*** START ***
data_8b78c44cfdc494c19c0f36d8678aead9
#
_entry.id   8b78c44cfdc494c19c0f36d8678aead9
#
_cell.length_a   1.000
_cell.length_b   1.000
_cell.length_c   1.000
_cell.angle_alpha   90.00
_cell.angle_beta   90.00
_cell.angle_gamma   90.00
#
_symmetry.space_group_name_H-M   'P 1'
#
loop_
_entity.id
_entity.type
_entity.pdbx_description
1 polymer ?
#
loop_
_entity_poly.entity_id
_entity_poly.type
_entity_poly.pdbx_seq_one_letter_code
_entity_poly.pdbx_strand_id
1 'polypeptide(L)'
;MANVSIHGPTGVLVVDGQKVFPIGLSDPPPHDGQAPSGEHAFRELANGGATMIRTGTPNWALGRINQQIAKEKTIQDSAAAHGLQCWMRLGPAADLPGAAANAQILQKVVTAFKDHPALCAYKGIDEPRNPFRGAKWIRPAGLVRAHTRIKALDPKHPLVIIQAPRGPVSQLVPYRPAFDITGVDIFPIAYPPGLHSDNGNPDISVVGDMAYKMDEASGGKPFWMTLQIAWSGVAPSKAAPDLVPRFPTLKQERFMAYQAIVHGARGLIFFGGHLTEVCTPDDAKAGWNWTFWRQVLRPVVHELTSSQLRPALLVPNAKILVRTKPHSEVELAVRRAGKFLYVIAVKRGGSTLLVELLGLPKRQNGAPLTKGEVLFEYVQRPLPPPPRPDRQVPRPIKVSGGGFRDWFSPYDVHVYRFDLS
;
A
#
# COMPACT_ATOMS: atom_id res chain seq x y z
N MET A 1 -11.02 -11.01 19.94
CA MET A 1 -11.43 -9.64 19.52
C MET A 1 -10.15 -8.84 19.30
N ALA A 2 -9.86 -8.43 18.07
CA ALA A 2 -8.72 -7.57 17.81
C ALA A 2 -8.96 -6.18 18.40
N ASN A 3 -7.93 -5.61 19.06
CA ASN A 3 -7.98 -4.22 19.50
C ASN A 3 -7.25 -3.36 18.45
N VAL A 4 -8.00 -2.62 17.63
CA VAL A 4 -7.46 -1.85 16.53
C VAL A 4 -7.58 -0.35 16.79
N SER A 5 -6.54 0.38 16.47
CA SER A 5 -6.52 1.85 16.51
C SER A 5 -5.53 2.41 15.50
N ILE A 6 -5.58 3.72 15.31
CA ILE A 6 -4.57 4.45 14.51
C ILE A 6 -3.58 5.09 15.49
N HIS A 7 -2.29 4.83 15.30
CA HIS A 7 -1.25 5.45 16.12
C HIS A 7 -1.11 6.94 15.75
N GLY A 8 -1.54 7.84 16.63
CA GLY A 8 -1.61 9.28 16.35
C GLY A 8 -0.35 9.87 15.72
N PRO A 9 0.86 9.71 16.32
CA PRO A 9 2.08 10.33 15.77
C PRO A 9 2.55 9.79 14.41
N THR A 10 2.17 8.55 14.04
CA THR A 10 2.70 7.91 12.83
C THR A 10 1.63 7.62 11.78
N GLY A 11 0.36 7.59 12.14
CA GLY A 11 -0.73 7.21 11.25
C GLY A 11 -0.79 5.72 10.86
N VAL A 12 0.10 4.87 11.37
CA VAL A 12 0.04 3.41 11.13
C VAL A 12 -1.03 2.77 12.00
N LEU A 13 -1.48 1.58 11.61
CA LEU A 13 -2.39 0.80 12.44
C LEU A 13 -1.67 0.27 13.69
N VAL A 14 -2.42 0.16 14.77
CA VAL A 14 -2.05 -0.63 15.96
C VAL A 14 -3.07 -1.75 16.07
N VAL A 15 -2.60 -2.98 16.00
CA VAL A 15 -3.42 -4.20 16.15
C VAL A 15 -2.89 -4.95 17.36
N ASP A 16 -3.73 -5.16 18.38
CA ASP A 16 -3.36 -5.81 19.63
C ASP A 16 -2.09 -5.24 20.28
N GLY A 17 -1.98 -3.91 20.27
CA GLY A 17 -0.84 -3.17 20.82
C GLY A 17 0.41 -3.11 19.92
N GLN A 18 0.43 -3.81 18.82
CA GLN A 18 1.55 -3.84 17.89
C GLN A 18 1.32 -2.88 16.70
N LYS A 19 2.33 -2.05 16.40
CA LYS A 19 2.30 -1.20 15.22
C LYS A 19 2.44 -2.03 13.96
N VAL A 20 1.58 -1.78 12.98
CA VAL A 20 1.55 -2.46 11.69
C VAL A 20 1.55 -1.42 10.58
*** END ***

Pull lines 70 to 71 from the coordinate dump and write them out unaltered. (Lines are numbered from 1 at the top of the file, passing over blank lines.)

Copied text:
N VAL A 14 -2.42 0.16 14.77
CA VAL A 14 -2.05 -0.63 15.96